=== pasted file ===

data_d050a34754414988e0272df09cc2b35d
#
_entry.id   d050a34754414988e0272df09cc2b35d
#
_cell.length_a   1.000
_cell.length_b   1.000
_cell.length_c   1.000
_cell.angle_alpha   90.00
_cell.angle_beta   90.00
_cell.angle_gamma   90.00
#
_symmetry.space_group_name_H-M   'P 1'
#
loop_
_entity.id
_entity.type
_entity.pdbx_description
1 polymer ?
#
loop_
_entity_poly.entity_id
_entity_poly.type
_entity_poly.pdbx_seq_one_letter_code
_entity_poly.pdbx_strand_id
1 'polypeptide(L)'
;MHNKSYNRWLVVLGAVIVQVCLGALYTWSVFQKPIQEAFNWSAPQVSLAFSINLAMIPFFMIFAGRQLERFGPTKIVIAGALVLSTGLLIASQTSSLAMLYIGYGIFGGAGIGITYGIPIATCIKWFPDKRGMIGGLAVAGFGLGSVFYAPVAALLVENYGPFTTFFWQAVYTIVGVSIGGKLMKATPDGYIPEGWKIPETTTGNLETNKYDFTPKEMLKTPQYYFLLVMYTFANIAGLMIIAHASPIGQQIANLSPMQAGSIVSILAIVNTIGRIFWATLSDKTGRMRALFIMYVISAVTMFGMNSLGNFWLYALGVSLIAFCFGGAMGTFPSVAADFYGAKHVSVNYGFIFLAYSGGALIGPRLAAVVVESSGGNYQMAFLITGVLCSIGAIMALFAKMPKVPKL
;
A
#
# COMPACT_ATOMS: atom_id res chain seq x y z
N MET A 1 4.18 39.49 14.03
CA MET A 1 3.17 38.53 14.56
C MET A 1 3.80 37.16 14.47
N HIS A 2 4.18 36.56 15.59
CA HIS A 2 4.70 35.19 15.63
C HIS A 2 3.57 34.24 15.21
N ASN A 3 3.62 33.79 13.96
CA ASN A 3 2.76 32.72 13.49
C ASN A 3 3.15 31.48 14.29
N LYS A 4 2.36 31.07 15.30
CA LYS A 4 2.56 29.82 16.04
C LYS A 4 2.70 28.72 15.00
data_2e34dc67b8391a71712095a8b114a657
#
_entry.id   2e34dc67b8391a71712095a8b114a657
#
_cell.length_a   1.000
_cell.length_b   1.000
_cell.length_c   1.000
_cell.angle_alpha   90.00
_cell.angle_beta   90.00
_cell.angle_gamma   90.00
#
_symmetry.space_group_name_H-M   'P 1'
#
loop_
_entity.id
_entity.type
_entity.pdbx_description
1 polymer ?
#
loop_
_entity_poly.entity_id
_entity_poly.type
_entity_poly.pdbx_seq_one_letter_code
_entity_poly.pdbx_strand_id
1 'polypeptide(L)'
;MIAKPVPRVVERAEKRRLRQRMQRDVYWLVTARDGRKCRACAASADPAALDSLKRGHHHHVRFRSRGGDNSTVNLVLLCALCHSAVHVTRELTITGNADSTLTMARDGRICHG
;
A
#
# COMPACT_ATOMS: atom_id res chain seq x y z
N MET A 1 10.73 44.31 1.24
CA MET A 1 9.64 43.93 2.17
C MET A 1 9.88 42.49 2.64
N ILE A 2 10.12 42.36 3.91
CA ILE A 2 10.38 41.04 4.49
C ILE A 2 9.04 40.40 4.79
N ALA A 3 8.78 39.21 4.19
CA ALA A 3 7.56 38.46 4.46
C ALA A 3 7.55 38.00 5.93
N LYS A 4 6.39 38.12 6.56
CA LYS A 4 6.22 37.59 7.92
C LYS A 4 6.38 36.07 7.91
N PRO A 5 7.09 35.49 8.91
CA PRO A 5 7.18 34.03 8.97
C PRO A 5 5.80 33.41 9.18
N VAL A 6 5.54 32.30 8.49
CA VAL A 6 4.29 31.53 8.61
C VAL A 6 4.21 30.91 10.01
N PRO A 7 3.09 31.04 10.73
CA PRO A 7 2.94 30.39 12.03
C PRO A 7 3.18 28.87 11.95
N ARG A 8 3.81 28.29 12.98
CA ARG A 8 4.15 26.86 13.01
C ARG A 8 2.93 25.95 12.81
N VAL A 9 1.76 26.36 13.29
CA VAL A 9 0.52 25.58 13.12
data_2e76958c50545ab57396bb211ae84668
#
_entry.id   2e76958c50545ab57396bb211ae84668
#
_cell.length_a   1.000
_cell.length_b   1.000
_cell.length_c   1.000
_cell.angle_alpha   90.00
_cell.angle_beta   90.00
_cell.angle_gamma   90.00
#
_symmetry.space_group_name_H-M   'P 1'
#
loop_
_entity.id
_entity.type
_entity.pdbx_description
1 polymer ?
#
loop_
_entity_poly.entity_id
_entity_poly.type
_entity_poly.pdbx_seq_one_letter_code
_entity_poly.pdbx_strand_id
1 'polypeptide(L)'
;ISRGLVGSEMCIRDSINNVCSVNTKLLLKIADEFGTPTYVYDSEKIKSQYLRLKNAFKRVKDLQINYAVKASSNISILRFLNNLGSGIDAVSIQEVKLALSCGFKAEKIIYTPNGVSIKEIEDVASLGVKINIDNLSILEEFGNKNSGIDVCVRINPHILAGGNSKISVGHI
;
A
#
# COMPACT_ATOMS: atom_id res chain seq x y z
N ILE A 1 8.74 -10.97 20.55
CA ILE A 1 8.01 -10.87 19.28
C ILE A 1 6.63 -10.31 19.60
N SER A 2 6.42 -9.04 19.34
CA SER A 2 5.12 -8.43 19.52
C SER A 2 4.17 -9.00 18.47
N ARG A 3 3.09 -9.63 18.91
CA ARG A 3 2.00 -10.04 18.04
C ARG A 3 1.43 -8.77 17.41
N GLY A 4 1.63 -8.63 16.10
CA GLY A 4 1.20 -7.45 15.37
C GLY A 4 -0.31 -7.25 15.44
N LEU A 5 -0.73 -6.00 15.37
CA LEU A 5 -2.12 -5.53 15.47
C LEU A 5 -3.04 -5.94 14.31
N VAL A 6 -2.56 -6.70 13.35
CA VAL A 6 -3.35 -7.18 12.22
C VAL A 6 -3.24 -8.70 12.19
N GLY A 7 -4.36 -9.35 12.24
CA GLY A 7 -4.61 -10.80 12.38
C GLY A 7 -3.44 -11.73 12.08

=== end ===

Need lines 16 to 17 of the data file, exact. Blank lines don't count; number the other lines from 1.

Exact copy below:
_entity.type
_entity.pdbx_description